To determine the expression of activated mTOR in a large study population under identical laboratory and evaluation conditions, we used a TMA slide containing triplicate core biopsies of 108 OSCCs. The expression of mTOR has previously been determined by means of TMA technology in malignancies such as prostate, breast and renal cell cancer.11 12 3032 Since a potential disadvantage of TMA technology might be that the small (diameter 0.6 mm) tissue cores are not representative for the full section, we have recently validated our TMA using well-known molecular markers.24 Although our TMA has proven valid, one should keep in mind when interpreting the results of the current study that false-negative observations may have occurred. Yet, this would only lead to a higher number of OSCCs that are p-mTOR positive, and which therefore might benefit from rapamycin therapy. Moreover, when performing immunohistochemical analysis on full sections instead of a TMA slide, it might also be questioned whether a single slide is representative of the entire tumour, and false-negative results may also occur. As with all immunohistochemical studies, it would be worthwhile to perform this study in a different OSCC population to confirm the current data.

The reported percentages of malignancies expressing activated mTOR vary widely, from 15% in hepatocellular carcinomas to around 60% in gastric adenocarcinoma and biliary tract carcinoma.26 33 34 Although this could be explained by differences in tumour biology, it should be taken into account that the percentage of carcinomas expressing p-mTOR also depends to a great extent on the scoring system used. In several studies that have assessed the expression of mTOR in cancer tissues by immunohistochemistry, tumours were marked as positive in cases in which any positivity was noticed.35 36 According to this scoring system, 25% of our tumours would be positive for p-mTOR. However, in a recently published scoring system of p-mTOR applied in biliary tract adenocarcinomas, tumours were considered positive when the multiplication of percentage of staining tumour cells and staining intensity (on a scale of 0–2) was 20 or higher.26 When we apply this scoring system, only 8% of our OSCCs would be classed as expressing p-mTOR. From a clinical point of view, it remains to be elucidated which degree of p-mTOR expression would benefit from mTOR inhibitors. One could imagine that in tumours in which only 25% of tumour cells express activated mTOR, mTOR inhibitors would destroy only 25% of tumour cells and leave the rest unaffected, and leading to outgrowth of resistant clones. Nevertheless, in these tumours, mTOR inhibitors could still be effective when given in combination with chemotherapy.

Since p-mTOR is involved in the regulation of cellular proliferation,79 37 we assessed the correlation between the expression of p-mTOR and that of the proliferation marker Ki-67. However, comparable to the results reported in primary liver neoplasms,33 no correlation was found. This could be explained by the fact that the cell cycle is controlled by numerous other molecular pathways (eg, the retinoblastoma protein, E2F-family proteins, cyclins and p53 protein) that are also commonly mutated in malignancies.3841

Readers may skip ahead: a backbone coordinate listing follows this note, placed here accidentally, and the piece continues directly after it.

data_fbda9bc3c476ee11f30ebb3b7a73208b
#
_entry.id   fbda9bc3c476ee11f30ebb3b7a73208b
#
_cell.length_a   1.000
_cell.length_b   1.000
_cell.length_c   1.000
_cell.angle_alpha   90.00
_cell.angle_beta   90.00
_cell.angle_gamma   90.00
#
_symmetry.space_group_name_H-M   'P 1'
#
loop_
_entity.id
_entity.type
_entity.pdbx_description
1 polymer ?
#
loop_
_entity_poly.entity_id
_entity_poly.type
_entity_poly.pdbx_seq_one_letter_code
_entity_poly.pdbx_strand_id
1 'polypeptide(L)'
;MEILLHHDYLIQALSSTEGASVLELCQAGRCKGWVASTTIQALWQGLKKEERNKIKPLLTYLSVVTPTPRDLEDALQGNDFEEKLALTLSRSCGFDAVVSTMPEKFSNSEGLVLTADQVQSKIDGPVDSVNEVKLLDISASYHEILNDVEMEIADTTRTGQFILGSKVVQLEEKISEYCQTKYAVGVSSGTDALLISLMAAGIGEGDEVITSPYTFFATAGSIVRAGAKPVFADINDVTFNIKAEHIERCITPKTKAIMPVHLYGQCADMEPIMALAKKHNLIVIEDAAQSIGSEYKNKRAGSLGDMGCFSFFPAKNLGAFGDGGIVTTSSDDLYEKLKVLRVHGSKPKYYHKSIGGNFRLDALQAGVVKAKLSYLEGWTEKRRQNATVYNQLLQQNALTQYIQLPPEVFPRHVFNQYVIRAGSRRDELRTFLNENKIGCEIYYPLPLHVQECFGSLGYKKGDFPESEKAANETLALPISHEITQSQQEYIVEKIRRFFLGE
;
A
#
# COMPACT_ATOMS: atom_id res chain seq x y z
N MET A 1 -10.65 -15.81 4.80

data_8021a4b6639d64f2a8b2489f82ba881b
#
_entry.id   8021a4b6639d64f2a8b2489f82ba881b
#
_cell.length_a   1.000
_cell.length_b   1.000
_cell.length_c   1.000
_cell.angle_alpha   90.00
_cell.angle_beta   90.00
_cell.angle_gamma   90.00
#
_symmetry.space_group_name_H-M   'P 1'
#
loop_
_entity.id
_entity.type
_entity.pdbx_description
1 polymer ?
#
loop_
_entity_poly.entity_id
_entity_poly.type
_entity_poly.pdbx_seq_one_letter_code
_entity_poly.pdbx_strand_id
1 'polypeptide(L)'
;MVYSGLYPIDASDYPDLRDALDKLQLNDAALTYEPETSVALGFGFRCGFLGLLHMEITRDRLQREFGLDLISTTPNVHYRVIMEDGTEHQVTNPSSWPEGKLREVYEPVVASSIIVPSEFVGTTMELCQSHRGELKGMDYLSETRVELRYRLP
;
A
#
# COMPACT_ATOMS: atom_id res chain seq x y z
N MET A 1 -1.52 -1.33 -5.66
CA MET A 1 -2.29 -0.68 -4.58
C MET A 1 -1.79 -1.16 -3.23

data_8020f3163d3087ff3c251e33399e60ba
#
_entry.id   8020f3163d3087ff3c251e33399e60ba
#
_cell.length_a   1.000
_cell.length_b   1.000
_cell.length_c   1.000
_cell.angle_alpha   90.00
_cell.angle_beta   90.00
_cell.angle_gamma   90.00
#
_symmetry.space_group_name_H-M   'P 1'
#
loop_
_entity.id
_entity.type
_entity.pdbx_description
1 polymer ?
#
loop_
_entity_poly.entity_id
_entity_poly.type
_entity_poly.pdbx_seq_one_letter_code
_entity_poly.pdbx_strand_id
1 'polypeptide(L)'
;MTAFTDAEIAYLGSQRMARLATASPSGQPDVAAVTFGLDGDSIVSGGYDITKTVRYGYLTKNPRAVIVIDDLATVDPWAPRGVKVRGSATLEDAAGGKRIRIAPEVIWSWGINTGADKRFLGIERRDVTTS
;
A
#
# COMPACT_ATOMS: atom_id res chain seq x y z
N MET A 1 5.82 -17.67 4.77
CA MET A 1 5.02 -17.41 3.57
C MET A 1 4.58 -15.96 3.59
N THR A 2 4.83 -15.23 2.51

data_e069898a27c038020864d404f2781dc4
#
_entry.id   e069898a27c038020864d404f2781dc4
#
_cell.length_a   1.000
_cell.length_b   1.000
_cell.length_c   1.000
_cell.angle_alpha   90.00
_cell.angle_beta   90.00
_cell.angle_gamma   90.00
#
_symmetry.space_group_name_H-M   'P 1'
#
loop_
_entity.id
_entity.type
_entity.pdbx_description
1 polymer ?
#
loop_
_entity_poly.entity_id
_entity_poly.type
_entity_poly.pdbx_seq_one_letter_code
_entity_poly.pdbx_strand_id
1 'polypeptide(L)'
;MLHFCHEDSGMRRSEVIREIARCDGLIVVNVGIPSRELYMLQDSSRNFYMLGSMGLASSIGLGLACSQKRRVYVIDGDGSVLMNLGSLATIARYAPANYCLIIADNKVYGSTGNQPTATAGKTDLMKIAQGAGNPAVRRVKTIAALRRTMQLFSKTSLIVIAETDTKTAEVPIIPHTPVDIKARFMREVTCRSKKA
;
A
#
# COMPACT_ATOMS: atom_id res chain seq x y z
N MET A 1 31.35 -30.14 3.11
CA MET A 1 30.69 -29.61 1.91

Although some studies have shown p-mTOR to be an adverse prognostic marker in breast carcinoma and biliary tract cancer,13 26 we did not assess the prognostic significance of p-mTOR in OSCC since the current study population consisted mainly of patients with advanced disease. As the presence of (distant) lymph node metastases would probably affect disease-free survival and overall-survival more than would the presence of p-mTOR expression, it should be recommended to study the prognostic significance of p-mTOR in a larger population of early-staged OSCCs (ie, stage I–IIa).

In summary, activated mTOR was detected in 25% of patients with OSCC, and predominantly in poorly differentiated tumours. Since patients with such tumours may benefit from mTOR inhibiting therapy, further clinical studies are warranted.

Take-home messages

  • Activated mammalian target of rapamycin (mTOR) expression was detected in one-quarter of oesophageal squamous cell carcinomas and was significantly associated with a poorer degree of differentiation.

  • No correlation was detected between activated mTOR and the proliferation marker Ki-67.

  • On the basis of these results, a phase II clinical trial of neoadjuvant mTOR-inhibiting therapy in patients with oesophageal squamous cell carcinoma may be considered.

REFERENCES

View Abstract

Footnotes

  • Competing interests: None.

Request Permissions

If you wish to reuse any or all of this article please use the link below which will take you to the Copyright Clearance Center’s RightsLink service. You will be able to get a quick price and instant permission to reuse the content in many different ways.